A list of must-join groups for networking
There’s the one-on-one method of meeting new people, and then there’s the one-on-250,000 way. Ready to make some instant friends and business contacts?
Join up. On any campus, there’s a long list of groups you can take part in. These – as opposed to sitting in your room alone – are guaranteed to help you meet people in your field and who share your interests. Here are the top five to seek out in your college years...
Your campus’ accounting club
You can most likely join as a Freshman. No GPA requirements, no special qualifications, no reason not to be a part.
The honor society for accounting, finance and information systems. You need good grades and an invite to get in, but once you do, 300,000 worldwide members are now your instant colleagues. Plus, BAP is there to “encourage and give recognition to scholastic and professional excellence,” which means you could earn some honors to brag about before you even graduate.
Your state society
Joining as a student is most likely free, and gets you invited to local events, current information on developments in your area and even resources to help you prepare for the CPA Exam. Join your local chapter, if there is one, for even more pinpointed help.
The (ahem) AICPA
Yes, we’re recommending ourselves here. Why not? We’ve been serving the profession since 1887, and we continue evolving to stay ahead of changes in the field. We’re constantly using new tools and supporting new talent (like you) to make things better in the business. You can join as a Student Affiliate as early as your freshman year in college and start getting stuff like networking and training opportunities. (You’ll also be eligible to apply for a variety of AICPA scholarships.)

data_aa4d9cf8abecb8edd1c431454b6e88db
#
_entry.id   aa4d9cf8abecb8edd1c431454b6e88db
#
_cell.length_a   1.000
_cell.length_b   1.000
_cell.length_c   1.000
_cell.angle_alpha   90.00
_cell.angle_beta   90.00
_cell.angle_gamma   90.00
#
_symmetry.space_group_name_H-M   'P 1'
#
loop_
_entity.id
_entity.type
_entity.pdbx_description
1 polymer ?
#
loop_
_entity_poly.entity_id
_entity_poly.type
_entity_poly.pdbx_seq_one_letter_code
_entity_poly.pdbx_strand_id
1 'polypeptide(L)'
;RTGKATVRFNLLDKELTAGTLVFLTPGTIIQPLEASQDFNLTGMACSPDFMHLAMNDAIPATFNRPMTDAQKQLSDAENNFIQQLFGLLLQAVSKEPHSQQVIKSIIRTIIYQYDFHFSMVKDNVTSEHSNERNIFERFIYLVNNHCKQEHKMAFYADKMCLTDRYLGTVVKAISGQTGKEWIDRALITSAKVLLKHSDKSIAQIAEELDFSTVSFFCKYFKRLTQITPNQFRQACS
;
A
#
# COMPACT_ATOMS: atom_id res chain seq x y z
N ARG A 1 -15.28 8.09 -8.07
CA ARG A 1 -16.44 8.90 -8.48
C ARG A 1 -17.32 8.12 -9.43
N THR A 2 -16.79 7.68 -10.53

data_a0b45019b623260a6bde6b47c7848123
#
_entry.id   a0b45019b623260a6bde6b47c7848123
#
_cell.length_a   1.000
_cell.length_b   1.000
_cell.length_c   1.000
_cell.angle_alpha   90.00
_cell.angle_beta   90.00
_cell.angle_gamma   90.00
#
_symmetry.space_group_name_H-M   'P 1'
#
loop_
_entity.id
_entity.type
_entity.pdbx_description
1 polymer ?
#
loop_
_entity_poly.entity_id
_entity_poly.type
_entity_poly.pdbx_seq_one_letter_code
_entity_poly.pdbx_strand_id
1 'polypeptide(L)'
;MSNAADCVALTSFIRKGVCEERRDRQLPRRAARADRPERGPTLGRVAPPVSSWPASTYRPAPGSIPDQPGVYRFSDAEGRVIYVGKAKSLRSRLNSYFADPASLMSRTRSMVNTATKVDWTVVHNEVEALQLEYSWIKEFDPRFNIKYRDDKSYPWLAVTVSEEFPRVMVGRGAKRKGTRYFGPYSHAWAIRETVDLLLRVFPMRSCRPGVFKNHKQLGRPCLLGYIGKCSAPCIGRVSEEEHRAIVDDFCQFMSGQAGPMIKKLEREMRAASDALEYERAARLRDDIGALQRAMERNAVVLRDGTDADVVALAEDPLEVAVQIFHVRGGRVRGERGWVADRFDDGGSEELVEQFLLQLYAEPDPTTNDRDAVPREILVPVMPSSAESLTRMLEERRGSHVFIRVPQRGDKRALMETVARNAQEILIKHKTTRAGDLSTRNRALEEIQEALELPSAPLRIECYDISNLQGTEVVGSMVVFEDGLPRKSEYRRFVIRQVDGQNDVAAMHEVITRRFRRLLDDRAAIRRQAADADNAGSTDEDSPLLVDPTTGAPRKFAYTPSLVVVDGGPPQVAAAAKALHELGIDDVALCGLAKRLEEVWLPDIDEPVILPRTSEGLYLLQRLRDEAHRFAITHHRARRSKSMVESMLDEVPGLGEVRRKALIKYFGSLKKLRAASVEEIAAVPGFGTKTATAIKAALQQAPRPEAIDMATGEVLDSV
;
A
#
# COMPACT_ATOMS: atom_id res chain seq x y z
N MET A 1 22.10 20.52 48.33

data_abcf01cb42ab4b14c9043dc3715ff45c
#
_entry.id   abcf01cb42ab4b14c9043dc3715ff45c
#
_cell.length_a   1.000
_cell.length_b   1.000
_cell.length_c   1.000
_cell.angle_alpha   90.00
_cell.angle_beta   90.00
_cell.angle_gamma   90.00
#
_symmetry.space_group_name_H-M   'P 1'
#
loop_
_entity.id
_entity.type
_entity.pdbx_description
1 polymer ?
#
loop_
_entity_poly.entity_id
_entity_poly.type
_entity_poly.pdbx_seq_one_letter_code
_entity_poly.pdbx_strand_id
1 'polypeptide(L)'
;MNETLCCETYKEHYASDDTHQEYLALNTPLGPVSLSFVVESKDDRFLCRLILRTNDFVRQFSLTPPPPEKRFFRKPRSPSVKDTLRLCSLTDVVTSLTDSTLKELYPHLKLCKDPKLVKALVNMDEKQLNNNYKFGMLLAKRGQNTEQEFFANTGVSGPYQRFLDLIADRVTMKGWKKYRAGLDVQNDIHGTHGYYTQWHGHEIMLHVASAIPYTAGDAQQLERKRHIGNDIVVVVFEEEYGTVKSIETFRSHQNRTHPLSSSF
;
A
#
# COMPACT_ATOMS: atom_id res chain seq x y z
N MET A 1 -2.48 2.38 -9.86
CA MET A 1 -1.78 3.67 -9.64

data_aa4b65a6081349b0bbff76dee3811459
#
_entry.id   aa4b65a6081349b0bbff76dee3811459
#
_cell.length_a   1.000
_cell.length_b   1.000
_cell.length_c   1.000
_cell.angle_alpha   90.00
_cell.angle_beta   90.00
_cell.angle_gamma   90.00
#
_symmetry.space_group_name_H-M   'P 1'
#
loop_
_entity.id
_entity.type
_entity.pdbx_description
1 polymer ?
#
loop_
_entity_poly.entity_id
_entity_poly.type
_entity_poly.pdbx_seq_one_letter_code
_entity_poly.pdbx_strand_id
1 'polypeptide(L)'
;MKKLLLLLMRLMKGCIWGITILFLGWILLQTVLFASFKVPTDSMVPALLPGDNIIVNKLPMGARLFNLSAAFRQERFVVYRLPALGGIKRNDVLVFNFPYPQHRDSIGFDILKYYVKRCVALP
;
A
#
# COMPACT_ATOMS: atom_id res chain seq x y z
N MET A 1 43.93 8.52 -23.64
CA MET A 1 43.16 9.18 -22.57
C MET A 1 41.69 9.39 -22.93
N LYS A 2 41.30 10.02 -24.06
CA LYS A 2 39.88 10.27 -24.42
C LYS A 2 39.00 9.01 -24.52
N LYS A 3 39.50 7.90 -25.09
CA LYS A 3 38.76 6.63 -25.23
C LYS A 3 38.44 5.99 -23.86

Look around. You may be part of a select bunch already, and there may be an organization for you.
You can also look for programs after school
Networking possibilities don’t end with graduation. Once you’ve gotten used to expanding your circle of acquaintances, you can keep it up throughout your career. Start with these:
Your local chamber of commerce
Get to know more people in the area’s business community, and sound 200% more official as soon as you sign up. “Hi, I’m so and so. I’m in the chamber of commerce.
A boon to anyone who loves – or hates – public speaking. Find them in your area, and they’ll help you flex (or improve) your presentation skills in no time.
Find yourself a friendly, community-minded group like Kiwanis, which puts volunteers like you to work “serving the children of the world,” and apparently raises more than $100 million a year doing it. Google around to find opportunities in your area, or try services like VolunteerMatch to find your fit.
Funny how people who went to the same school always seem to like gathering afterward and finding ways to help the institution grow. Ask around for ways you can meet fellow grads and talk shop, or just reminisce over professors and cafeteria food.